From the pen of Thomas Jefferson, 3rd U.S. President, Drafter and Signer of the Declaration of Independence
"God who gave us life gave us liberty. And can the liberties of a nation be thought secure when we have removed their only firm basis, a conviction in the minds of the people that these liberties are of the Gift of God? That they are not to be violated but with His wrath? Indeed, I tremble for my country when I reflect that God is just; that His justice cannot sleep forever; That a revolution of the wheel of fortune, a change of situation, is among possible events; that it may become probable by Supernatural influence! The Almighty has no attribute which can take side with us in that event."
--Notes on the State of Virginia, Query XVIII, p. 237.
"I am a real Christian – that is to say, a disciple of the doctrines of Jesus Christ."
As a political philosopher, Jefferson was a man of enlightenment and knew many intellectual leaders in Britain and France.
Jefferson supported states rights, limited federal government power, and separation of church and state.
He believed that every American was entitled to an education adequate enough to give a person the skills and abilities needed to vote. Beyond that, he believed , should be determined on a person by person basis. Not everyone is suited to a college education.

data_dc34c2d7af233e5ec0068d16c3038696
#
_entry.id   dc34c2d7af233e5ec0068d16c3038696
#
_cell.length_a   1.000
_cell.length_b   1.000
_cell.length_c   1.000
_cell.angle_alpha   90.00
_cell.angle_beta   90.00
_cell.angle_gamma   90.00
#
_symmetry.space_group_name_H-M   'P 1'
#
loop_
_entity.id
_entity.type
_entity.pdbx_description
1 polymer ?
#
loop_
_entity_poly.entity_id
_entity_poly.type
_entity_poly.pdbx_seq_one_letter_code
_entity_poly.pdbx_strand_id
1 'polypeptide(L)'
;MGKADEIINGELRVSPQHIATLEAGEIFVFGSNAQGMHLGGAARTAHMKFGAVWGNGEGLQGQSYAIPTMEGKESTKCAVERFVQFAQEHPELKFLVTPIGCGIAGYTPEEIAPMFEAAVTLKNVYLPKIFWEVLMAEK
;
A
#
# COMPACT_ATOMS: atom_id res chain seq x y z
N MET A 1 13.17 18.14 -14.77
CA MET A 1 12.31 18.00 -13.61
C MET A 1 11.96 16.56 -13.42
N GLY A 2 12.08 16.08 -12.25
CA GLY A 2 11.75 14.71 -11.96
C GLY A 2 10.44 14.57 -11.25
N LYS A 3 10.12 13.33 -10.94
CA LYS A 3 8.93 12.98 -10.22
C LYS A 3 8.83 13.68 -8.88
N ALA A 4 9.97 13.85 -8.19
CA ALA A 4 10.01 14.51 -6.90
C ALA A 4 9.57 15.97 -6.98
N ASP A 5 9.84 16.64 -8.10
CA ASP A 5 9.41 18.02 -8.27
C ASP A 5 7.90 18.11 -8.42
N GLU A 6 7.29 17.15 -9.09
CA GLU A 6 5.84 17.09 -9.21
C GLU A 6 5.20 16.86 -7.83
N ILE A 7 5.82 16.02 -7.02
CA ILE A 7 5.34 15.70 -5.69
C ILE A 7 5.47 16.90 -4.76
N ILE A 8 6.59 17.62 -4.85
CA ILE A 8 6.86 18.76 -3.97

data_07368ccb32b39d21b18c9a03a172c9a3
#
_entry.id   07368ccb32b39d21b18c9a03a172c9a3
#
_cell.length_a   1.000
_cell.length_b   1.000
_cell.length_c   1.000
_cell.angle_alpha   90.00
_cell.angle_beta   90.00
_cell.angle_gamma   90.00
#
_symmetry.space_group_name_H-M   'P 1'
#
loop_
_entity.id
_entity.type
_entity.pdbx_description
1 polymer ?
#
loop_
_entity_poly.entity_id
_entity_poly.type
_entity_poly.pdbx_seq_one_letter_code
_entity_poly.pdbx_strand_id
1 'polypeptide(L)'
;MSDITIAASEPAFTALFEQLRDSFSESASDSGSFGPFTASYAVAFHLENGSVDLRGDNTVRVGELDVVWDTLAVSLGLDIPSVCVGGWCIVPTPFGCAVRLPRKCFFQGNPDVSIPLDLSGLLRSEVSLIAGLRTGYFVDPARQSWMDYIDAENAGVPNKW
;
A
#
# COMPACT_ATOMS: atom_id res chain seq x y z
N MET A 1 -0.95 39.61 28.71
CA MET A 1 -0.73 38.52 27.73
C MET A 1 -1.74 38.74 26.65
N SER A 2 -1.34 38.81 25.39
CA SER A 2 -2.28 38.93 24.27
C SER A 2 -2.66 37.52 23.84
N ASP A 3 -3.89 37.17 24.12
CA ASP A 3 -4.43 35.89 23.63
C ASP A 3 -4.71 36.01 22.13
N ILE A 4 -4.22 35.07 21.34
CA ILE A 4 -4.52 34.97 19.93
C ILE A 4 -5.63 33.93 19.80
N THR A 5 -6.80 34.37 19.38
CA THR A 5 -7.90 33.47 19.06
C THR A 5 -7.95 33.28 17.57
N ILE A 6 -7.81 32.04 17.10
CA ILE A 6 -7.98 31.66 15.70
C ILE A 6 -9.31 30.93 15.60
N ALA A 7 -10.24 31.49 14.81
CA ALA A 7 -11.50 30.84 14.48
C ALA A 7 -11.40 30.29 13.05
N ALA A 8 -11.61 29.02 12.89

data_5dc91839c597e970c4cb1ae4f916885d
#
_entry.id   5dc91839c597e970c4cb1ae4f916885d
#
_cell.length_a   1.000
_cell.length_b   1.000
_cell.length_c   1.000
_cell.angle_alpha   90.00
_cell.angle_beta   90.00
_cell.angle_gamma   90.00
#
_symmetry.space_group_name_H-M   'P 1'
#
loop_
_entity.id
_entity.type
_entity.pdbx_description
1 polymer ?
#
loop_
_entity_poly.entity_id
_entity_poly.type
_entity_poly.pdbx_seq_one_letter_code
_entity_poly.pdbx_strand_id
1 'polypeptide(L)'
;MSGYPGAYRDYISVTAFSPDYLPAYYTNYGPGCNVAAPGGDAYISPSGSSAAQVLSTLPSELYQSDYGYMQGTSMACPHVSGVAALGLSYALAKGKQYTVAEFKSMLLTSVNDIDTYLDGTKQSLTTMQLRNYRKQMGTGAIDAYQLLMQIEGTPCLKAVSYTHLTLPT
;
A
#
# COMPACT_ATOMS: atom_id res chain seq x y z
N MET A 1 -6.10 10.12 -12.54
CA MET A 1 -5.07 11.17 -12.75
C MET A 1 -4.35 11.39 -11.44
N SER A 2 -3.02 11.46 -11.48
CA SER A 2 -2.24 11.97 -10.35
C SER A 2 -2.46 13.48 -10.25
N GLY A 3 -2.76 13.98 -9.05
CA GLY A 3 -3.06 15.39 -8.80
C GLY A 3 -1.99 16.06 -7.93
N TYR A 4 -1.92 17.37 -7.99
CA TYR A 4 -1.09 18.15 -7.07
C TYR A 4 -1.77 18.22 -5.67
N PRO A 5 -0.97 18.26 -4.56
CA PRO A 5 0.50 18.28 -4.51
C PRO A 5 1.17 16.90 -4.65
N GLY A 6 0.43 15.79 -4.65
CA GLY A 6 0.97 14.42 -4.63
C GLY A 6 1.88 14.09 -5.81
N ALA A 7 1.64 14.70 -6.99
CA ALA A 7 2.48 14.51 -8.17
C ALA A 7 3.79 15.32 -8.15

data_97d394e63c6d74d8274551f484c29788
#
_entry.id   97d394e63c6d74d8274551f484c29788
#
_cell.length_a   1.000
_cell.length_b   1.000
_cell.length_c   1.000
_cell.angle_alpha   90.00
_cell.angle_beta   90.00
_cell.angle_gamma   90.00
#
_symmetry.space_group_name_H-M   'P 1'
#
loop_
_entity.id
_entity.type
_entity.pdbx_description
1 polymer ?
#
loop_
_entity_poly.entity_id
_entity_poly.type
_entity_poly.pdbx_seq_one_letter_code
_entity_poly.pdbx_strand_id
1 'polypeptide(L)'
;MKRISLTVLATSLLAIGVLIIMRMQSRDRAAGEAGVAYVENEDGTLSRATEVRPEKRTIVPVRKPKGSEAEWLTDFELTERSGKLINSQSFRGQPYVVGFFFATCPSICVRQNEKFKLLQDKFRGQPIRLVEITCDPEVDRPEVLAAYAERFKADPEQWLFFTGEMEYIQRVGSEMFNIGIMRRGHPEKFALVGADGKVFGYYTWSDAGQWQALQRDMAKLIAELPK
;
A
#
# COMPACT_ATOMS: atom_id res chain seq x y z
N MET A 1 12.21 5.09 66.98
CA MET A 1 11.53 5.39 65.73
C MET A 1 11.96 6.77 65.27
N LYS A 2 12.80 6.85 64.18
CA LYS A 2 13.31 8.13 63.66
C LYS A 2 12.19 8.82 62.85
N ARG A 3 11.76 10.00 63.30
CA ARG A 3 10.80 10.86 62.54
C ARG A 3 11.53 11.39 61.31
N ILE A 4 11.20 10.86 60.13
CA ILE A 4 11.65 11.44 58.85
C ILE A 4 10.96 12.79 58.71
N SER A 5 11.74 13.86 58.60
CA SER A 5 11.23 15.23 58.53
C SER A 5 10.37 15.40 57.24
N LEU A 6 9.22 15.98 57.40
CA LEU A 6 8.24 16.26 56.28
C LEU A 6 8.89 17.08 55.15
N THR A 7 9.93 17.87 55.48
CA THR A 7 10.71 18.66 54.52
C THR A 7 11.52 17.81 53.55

Jefferson served as the wartime Governor of Virginia (1779–1781), first United States Secretary of State (1789–1793) and second Vice President (1797–1801).
Thomas was a man who wore many hats including horticulturist, statesman, architect, archaeologist, paleontologist, author, inventor, and founder of the University of Virginia.
Jefferson died on the Fourth of July, 1826, the 50th anniversary of the adoption of the Declaration of Independence. He died a few hours before John Adams. There are stories that while Adams lay dying, he spoke of Thomas, unaware that Jefferson had all ready passed away.
Because of the controversies that have arisen in regards to Jefferson's possible relationship with the slave Sally Hemings several scientific teams have attempted to validate common DNA amongst descendents.
John F. Kennedy is reported to have stated, while addressing Nobel Prize winners in 1962, "I think this is the most extraordinary collection of talent and of human knowledge that has ever been gathered together at the White House – with the possible exception of when Thomas Jefferson dined alone."